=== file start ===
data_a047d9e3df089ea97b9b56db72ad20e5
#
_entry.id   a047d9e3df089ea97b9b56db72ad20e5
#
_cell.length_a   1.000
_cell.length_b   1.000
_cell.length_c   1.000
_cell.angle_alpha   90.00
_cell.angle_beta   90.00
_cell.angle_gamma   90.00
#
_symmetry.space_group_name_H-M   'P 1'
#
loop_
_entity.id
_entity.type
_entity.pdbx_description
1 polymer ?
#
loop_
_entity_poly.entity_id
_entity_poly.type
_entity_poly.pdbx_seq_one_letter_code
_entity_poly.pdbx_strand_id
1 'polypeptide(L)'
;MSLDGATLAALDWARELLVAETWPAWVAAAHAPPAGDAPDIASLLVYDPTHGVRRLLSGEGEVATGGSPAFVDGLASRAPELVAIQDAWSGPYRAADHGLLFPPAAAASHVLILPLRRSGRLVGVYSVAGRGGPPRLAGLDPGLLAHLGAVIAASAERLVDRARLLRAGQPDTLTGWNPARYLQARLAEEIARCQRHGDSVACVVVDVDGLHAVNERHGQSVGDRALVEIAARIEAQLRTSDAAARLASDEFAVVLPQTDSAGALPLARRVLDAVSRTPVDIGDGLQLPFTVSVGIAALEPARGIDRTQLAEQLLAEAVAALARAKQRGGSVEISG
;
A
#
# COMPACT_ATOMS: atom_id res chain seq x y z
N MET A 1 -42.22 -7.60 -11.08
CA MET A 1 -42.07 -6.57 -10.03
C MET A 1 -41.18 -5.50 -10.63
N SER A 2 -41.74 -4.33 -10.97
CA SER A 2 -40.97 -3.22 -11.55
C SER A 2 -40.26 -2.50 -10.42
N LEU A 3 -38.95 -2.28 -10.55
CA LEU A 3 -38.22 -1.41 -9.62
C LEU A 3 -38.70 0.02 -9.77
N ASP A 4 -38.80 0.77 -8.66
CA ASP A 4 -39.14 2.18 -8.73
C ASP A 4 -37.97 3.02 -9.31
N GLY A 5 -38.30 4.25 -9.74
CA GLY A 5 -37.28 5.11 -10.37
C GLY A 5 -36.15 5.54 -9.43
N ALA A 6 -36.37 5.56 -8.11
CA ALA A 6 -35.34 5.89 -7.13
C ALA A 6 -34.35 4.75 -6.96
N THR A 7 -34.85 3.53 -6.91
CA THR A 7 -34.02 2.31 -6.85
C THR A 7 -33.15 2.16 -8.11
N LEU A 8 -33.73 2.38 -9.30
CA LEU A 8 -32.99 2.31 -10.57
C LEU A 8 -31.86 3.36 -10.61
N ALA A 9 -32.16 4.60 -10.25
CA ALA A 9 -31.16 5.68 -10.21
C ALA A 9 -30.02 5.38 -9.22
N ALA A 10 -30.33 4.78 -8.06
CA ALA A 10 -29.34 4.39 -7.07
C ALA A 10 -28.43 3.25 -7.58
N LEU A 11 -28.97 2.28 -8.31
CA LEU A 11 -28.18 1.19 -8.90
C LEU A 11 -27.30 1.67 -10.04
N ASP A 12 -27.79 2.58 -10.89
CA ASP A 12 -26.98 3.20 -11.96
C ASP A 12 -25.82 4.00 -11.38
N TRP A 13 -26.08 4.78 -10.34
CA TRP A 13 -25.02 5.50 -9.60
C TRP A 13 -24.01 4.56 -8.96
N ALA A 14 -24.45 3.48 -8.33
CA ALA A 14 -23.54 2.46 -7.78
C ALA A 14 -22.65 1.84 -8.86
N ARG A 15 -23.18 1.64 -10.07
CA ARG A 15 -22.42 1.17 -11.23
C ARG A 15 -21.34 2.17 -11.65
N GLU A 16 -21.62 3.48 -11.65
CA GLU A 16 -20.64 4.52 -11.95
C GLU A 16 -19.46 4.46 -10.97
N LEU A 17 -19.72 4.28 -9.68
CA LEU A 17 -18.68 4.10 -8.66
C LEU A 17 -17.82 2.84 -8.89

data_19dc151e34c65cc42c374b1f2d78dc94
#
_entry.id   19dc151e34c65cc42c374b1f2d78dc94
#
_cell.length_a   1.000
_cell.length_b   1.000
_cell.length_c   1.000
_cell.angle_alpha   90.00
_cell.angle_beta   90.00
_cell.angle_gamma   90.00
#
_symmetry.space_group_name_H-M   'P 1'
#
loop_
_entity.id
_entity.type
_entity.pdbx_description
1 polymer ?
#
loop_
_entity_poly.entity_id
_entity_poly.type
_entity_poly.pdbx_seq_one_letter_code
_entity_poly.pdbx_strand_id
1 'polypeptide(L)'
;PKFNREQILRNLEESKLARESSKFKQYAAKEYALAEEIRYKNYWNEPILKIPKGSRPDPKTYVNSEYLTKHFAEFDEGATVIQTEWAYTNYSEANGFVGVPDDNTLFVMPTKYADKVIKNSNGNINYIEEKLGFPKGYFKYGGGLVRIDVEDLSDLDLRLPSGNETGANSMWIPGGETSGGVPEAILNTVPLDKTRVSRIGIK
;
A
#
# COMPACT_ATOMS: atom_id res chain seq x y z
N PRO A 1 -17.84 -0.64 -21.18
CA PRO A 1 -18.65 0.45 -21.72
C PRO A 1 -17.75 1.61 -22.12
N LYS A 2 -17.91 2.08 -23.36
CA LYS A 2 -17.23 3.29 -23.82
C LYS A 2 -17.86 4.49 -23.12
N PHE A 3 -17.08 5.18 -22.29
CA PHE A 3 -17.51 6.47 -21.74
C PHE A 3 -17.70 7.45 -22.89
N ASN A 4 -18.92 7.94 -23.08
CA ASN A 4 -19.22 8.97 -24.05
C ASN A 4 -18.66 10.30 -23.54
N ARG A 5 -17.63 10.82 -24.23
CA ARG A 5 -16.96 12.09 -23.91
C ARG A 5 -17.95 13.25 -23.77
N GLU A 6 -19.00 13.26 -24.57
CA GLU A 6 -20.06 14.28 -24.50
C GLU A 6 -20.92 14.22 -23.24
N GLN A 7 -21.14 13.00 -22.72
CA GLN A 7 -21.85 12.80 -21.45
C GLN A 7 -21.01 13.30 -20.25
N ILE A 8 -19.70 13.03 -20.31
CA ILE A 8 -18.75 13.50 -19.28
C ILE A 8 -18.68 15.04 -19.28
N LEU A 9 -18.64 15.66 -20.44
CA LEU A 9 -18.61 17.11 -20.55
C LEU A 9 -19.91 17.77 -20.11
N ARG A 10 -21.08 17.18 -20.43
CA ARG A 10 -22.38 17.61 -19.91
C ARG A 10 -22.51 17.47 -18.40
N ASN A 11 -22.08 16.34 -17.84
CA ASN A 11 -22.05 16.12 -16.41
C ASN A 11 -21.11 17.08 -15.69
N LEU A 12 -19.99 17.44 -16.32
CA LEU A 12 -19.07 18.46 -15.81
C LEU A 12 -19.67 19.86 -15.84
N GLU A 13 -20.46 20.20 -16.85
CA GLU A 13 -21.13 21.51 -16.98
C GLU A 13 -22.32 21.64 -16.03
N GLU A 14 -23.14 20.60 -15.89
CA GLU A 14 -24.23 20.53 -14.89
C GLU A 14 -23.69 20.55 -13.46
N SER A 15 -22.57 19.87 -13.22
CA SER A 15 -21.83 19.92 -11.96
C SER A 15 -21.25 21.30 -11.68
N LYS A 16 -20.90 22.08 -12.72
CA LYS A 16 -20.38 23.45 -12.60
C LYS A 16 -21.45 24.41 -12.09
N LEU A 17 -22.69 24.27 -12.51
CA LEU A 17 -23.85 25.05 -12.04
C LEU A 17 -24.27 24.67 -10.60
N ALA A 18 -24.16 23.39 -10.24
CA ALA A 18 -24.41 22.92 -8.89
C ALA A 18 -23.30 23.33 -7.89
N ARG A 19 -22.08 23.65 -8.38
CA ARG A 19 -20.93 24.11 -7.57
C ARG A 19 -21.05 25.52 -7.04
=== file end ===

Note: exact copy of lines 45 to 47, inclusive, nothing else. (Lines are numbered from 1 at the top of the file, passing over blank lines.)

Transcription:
C GLY A 5 -36.15 5.54 -9.43
N ALA A 6 -36.37 5.56 -8.11
CA ALA A 6 -35.34 5.89 -7.13